var element;

if(document.getElementById
&& (element = document.getElementById('id1'))
&& element.addEventListener)
{
element.addEventListener('mousedown', function(event) {
click(sMenu, event);
}, false);
}

Notice the addition of an argument in the function expression.

Presumably, click is a user-defined function.
But at the same time code as following works just fine
[snip]
onkeypress="return isNumberInput(this, event);" />


When a browser encounters intrinsic event attributes, the value of that
attribute effectively becomes the body of a function object created
internally by the browser.

In IE, this transformation is similar to:

element.onkeypress = function() {
return isNumberInput(this, event);
};

As it defines a global event object, the 'event' identifier will resolve
to that global property.

In browsers that implement the W3C event model, the transformation is
similar to the function expression I posted earlier:

element.onkeypress = function(event) {
return isNumberInput(this, event);
};

In this way, the two models are markedly different, but interoperable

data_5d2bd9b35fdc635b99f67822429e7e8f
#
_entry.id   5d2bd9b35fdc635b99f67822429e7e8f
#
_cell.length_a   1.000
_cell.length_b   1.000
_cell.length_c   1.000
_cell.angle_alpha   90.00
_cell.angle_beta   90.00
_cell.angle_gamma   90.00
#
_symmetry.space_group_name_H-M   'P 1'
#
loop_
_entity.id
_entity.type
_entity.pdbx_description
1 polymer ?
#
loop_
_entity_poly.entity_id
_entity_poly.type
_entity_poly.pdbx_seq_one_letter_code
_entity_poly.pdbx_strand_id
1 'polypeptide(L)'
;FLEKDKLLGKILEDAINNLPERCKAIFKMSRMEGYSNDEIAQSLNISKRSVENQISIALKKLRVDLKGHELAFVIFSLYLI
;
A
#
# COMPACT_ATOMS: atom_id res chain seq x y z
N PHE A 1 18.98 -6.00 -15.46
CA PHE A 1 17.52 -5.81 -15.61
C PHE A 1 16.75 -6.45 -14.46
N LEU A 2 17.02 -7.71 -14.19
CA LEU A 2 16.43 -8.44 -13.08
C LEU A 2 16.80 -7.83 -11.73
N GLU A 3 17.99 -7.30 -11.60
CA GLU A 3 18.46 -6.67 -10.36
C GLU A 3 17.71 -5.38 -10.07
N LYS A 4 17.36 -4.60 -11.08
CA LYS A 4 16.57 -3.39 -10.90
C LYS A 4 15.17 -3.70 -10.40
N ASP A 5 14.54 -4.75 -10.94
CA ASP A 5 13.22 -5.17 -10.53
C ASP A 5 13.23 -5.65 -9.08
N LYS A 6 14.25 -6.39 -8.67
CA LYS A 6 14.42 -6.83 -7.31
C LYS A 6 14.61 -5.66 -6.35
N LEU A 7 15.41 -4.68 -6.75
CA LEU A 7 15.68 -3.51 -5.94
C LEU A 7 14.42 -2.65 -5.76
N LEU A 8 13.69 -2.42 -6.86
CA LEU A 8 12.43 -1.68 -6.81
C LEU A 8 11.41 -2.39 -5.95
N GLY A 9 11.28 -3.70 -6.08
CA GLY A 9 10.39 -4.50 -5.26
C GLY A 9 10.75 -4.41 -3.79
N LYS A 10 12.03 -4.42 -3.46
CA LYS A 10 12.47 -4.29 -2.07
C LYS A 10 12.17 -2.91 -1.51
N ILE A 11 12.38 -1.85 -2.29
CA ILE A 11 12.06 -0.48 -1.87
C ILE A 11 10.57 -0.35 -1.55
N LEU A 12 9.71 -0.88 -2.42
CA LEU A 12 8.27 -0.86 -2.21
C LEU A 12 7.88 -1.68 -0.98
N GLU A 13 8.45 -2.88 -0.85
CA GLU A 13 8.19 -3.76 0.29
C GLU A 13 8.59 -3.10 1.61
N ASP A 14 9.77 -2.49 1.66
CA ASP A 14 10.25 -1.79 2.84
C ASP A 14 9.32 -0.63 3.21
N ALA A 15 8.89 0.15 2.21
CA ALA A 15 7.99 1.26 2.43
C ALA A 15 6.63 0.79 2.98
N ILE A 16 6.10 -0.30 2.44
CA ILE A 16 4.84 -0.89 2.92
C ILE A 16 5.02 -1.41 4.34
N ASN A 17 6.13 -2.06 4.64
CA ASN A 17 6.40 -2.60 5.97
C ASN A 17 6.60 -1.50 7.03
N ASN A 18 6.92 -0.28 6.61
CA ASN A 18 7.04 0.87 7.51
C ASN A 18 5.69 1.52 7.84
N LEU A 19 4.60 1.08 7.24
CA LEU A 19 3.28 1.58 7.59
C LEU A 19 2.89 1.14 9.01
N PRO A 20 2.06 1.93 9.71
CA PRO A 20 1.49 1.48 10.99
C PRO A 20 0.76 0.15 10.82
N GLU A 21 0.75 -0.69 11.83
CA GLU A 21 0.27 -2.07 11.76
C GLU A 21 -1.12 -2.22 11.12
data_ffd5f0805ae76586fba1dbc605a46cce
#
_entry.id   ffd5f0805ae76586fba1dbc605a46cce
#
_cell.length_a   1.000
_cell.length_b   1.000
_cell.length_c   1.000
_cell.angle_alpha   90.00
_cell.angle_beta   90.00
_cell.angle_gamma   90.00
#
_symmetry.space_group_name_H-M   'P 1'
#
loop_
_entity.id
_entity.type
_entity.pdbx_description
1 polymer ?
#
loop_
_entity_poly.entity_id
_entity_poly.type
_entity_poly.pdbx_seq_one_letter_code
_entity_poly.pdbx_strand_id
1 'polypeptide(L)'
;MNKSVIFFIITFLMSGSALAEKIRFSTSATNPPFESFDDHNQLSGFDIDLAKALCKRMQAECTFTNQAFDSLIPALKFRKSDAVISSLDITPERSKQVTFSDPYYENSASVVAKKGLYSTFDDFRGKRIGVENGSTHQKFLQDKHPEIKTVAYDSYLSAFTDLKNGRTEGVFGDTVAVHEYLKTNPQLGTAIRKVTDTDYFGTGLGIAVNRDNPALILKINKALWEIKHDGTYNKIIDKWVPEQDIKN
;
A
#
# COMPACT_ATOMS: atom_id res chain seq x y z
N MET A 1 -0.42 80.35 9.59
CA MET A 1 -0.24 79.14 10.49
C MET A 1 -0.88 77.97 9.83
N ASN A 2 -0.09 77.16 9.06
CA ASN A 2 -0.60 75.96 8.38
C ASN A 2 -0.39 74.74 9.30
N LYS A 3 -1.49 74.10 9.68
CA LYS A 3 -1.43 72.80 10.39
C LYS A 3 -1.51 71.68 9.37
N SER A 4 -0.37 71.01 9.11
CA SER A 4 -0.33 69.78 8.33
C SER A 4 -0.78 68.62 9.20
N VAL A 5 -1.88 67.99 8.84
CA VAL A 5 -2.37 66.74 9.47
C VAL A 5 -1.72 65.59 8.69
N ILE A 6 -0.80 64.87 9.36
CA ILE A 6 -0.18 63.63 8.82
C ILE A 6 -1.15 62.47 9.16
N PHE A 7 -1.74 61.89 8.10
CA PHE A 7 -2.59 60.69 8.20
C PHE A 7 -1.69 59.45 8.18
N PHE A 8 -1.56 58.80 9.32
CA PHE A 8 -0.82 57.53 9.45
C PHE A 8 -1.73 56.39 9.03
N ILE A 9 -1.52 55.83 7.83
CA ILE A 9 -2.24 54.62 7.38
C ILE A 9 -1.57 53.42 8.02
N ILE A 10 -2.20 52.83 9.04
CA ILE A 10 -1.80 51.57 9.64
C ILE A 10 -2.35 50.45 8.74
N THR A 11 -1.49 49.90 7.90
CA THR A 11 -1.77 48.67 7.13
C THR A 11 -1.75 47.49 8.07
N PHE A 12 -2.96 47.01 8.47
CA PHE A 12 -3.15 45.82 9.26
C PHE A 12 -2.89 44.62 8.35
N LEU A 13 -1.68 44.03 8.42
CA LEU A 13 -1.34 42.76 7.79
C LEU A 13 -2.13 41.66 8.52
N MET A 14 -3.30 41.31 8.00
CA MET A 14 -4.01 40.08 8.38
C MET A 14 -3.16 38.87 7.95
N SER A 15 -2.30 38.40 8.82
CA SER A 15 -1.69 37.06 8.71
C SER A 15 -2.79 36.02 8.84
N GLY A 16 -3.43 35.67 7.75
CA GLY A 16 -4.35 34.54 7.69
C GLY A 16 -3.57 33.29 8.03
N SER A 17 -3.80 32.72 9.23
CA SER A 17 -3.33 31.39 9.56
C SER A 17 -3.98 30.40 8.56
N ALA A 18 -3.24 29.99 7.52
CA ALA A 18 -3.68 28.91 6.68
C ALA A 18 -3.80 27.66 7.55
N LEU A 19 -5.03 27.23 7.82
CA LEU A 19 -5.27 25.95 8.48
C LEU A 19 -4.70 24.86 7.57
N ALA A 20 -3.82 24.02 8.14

(in this instance).

Mike

--
Michael Winter
Prefix subject with [News] before replying by e-mail.
Nov 25 '05 #3

P: n/a
pr*******@gmail.com wrote:
Hi,

Can somebody explain, why in following code, i get "event not defined"
error
Beside all the syntax problems I will try to explain what is the problem
you are having (I think).
<input type="text" name="gadgets" id="gadgets" size="2" value="0"
onchange="funcChg();"

onkeypress="return isNumberInput(this, event);" />
When you are in an event handler (such as onkeypress) there is an
implicit event object.
You can see it better in the next example

<script type="text/javascript">
function test1(event)
{
alert(event.target);
}
</script>
<button id="btn">Button</button>
<script type="text/javascript">
document.getElementById("btn").onclick = test1;
</script>

Mozilla (and other standards compliant browsers) passes an event object
as the first parameter even though you did not pass this parameter
yourself explicitly.
Internet Explorer doesn't do this. However it has access to a global
event object in the window object.
The code above will not work in Internet Explorer, because the event
parameter will be undefined.
Therefore to make it work in both Mozilla and IE you will often see code
like this:

function test1(event)
{
event = event || window.event;
alert(event.target);
}

which first sees if the event parameter is defined and if not it will
use the global event object.

funcTest(sMenu)
{
doument.getElementById('id1').addEventListener('mo usedown', function(){
click(sMenu, event); }, false);